Friday, June 23, 2017

Kentucky Court of Appeals Clarifies Statute of Limitations for Claims of Breach of Fiduciary Duty

Kentucky Court of Appeals Clarifies Statute of Limitations for

Claims of Breach of Fiduciary Duty


      In a decision rendered last Friday, the Kentucky Court of Appeals clarified how the statute of limitations for allegations of the breach of fiduciary duty is to be applied. Most importantly, the Court held that a discovery rule does not apply with respect to allegations of breach of fiduciary duty. Middleton v. Sampey, No. 2015-CA-001029-MR, 2017 WL 2605224 (Ky. App. June 16, 2017).
      This dispute arose out of the operation and management of Hardscuffle, Inc. and its subsidiary, American Life and Accident Insurance Company of Kentucky.  In August, 1999, American Life and Hardscuffle entered into a share exchange agreement consequent to which American Life became a wholly-owned subsidiary of Hardscuffle. Thereafter, in January, 2000, Nancy Lampton and James Sampey (Sampey being the then trustee of certain trust to which the plaintiff is a remaindermen beneficiary) entered into an agreement pursuant to which they would vote all of their shares as a block.
      Sometime thereafter (the exact date is not detailed in the opinion), the plaintiffs filed a derivative action against Lampton and the other board members alleging mismanagement of the companies. That derivative complaint was dismissed without prejudice in July, 2013 for failure to establish they made a pre-suit demand on the board or that a demand would have been futile.” Another suit was then filed in December, 2014. Those suits were as well dismissed on grounds of standing and collateral estoppel.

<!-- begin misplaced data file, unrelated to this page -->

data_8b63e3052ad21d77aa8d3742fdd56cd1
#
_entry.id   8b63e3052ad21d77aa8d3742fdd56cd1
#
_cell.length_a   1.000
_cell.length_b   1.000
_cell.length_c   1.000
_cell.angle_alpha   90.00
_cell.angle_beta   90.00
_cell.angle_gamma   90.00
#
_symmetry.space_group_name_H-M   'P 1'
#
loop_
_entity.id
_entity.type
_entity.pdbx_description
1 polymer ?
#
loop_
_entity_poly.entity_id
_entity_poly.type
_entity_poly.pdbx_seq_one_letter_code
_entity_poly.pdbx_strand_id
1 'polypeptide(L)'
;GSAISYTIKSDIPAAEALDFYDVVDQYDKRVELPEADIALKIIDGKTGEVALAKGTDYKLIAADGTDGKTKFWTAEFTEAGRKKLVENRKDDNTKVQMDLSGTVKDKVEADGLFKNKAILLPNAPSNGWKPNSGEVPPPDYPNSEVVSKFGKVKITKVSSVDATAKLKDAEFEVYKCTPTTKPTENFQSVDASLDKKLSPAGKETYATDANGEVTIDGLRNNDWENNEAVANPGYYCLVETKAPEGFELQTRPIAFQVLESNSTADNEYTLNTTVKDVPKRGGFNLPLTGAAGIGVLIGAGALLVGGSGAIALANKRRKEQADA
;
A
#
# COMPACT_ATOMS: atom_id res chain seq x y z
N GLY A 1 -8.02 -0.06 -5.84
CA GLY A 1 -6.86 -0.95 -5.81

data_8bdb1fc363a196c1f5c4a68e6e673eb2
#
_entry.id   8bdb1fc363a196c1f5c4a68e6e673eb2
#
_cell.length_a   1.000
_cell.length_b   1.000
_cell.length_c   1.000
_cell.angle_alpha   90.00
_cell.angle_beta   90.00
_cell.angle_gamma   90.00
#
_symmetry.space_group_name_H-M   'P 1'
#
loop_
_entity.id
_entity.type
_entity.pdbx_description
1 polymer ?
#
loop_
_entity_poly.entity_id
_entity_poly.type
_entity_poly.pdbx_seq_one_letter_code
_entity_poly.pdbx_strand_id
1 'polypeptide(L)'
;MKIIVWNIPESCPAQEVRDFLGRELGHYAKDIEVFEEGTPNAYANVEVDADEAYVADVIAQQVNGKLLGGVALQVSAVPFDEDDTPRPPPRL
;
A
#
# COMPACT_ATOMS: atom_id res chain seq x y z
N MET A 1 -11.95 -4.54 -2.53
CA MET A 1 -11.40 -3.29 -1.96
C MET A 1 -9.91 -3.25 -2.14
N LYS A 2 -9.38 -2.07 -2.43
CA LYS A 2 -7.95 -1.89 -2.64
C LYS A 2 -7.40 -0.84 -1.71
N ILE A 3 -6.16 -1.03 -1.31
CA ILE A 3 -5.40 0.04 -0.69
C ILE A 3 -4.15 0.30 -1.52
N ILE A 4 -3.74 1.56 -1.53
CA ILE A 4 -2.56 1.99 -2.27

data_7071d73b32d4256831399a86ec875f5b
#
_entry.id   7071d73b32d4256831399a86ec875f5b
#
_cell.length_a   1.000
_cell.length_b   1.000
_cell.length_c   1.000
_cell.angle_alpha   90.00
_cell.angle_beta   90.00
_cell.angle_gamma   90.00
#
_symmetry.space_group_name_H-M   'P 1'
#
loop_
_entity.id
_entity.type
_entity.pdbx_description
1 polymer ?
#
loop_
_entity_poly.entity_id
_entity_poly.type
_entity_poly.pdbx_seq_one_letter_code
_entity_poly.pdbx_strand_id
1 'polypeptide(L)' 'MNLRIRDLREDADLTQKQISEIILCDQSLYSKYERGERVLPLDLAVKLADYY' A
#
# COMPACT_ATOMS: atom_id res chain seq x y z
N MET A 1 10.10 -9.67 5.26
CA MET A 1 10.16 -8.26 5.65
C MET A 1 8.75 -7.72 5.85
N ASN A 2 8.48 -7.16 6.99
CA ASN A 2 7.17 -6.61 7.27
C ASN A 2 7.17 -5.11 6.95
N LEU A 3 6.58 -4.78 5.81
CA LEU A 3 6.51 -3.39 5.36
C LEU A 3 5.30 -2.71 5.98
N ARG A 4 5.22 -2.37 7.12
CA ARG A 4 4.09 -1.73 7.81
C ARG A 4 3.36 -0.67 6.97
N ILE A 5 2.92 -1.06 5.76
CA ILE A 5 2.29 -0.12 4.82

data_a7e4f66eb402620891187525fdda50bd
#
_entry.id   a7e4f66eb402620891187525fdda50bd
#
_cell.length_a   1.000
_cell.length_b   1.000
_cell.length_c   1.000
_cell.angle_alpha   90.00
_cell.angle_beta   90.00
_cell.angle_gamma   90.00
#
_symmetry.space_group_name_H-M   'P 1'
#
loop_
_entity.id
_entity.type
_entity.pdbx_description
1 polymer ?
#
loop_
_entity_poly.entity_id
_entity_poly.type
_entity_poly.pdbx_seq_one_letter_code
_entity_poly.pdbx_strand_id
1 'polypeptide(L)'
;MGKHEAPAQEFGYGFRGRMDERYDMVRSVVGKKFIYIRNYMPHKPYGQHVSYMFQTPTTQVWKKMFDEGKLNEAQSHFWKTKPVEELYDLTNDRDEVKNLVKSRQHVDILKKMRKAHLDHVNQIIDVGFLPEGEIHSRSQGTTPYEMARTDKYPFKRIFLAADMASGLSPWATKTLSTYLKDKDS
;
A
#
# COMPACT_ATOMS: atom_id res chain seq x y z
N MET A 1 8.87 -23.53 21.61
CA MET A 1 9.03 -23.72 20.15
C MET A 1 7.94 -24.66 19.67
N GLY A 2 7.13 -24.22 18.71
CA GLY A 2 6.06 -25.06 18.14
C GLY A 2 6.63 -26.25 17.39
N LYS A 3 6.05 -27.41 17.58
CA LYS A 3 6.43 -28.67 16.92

The Court of Appeals would affirm the dismissals on the basis of on the statute of limitations, never reaching the questions of standing and collateral estoppel upon which the trial court relied.
      Specifically, the Court found that all of the claims for breach of fiduciary duty were barred by the five-year statute of limitations set forth in KRS § 413.120(6). In support of the application of this statute, the Court cited Ingram v. Cates, 74 S.W.3d 783, 787 (Ky. App. 2010). As the lawsuit was brought 15 years after the voting agreement was entered into, and seven years after the expiration of certain stock options that were included therein, dismissal on the basis of the five-year statute of limitations was held to be appropriate.
      Responding to that argument, the plaintiffs had alleged that they did not become aware of the existence of that voting agreement until June, 2010, and that a December, 2014 filing was within the statue limitations if a discovery rule were applied. While noting that certain statutes of limitation do contain a discovery rule, such as those for medical malpractice or claims of professional negligence, the Court of Appeals observed as well that the courts are reluctant to apply a discovery rule outside of the General Assembly doing so. On that basis, no discovery rule was applied to the statute of limitations set forth in KRS § 413.120(6).
      As claims against Sampey arose as well in his capacity as a trustee, the Court considered the application of the statute of limitations under the Kentucky Uniform Trust Code and under prior law, holding that the prior law applied to these claims and finding them likewise to be time-barred.
      The Court as well rejected a suggestion that the “continuing violation doctrineshould toll the statute of limitations, finding it to be limited to claims under the Kentucky Civil Rights Act.
      The Court of Appeals did not address the doctrine of adverse domination and its impact upon any statute of limitations defense.

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